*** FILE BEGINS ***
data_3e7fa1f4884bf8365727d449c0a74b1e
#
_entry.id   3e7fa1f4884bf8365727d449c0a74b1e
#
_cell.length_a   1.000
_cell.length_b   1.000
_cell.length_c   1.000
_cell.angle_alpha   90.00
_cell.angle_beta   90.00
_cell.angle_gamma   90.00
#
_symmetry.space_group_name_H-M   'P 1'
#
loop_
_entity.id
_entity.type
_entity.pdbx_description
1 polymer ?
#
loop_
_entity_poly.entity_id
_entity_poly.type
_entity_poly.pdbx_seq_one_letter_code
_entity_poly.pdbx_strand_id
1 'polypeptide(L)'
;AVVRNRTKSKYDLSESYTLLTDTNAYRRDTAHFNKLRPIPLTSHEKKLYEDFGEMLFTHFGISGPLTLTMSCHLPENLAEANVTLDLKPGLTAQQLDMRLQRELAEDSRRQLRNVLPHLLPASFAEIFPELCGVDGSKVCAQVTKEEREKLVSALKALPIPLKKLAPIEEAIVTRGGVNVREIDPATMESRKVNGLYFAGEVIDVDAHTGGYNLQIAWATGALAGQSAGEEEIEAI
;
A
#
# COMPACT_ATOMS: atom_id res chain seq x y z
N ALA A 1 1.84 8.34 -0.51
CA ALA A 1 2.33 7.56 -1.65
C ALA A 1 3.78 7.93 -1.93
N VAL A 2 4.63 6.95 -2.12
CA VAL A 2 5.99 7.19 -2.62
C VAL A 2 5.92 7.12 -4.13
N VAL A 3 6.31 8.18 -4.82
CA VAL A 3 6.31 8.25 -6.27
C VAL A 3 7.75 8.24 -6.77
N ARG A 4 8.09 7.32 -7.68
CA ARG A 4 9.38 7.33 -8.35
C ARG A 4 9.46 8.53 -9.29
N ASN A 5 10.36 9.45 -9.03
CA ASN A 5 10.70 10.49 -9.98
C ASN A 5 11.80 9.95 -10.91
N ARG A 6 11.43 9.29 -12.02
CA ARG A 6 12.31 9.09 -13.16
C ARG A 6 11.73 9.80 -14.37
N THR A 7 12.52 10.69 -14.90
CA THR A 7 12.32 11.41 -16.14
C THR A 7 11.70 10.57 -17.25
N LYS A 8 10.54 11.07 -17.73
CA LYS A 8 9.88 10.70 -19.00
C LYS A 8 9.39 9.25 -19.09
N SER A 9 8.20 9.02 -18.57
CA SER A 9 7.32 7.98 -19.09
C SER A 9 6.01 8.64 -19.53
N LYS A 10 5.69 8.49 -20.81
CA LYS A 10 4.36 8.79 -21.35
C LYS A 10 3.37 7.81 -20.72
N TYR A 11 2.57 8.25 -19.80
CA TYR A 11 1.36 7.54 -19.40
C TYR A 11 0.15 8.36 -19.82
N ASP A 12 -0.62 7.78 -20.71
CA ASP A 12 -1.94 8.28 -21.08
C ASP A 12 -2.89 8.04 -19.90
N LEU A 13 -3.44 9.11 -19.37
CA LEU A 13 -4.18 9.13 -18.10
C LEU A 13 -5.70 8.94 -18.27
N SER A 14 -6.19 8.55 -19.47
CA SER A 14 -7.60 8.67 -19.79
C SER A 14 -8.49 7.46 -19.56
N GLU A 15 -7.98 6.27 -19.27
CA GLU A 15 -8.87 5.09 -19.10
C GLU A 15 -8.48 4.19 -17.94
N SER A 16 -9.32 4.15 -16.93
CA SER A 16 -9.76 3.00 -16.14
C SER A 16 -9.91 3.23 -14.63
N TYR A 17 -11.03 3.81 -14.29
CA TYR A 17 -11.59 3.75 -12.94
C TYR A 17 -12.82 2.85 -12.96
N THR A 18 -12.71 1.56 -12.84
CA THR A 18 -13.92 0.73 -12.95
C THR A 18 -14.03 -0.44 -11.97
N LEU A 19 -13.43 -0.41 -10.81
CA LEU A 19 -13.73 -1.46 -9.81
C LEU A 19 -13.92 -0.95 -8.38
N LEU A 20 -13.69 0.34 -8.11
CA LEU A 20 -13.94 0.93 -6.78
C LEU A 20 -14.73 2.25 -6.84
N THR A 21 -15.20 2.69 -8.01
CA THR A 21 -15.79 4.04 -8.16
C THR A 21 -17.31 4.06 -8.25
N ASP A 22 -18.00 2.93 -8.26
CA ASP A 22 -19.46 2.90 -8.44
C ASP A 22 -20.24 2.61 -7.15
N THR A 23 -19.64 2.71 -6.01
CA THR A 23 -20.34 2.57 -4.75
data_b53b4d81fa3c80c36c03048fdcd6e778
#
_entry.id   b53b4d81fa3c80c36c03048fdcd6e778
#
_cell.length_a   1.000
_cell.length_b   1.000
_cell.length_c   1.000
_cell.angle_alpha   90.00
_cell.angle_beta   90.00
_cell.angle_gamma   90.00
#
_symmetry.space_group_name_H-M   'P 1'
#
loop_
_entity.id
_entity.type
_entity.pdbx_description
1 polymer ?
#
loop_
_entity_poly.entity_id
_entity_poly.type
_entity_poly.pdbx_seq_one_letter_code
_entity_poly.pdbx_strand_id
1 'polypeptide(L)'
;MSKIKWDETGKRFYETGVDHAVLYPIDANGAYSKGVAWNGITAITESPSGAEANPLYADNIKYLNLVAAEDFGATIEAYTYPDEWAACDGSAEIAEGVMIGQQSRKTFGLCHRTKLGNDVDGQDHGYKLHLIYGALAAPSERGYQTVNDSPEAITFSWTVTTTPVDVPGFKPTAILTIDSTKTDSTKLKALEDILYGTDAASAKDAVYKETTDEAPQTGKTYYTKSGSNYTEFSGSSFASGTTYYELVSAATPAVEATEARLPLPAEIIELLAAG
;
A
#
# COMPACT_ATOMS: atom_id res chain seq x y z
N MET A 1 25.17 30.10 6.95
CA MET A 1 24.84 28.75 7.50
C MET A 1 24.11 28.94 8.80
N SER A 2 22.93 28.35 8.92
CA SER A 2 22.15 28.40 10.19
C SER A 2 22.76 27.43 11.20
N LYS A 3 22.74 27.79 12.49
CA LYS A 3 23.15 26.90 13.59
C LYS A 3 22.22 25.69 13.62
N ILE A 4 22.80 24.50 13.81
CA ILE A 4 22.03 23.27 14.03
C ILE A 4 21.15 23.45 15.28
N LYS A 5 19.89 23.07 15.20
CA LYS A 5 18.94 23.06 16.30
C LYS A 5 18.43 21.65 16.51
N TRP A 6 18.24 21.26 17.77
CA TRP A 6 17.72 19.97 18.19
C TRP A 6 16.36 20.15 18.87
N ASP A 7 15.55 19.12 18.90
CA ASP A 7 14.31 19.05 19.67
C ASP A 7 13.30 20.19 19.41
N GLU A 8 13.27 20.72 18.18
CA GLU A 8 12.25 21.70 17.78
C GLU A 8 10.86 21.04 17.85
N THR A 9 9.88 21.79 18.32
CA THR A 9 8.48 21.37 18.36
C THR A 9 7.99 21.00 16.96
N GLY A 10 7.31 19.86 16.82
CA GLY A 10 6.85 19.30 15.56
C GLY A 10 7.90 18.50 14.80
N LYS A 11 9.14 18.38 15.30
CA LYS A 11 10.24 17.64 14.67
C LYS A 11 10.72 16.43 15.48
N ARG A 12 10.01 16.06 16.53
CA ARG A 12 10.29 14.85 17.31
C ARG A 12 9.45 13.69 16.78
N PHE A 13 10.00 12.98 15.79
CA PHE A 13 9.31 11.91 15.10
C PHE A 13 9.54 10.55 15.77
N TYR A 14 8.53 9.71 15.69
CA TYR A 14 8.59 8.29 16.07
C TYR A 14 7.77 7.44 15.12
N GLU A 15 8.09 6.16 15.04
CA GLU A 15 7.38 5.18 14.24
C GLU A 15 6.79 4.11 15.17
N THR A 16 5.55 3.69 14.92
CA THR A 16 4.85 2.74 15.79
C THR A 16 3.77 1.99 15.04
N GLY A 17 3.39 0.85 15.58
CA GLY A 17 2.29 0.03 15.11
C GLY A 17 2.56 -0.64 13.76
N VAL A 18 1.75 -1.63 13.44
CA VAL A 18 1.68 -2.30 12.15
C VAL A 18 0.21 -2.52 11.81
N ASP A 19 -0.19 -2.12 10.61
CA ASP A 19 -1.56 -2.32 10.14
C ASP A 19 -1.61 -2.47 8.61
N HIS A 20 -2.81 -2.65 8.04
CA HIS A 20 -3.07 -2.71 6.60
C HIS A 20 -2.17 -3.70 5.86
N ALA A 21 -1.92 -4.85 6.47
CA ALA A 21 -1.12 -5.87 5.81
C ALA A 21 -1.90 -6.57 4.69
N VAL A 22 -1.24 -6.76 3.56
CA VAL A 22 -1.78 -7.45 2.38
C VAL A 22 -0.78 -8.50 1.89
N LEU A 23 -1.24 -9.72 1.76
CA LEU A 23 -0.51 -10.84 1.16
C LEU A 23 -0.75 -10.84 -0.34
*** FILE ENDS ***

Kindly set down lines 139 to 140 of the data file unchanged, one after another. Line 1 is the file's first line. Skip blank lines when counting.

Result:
CA ILE A 4 22.03 23.27 14.03
C ILE A 4 21.15 23.45 15.28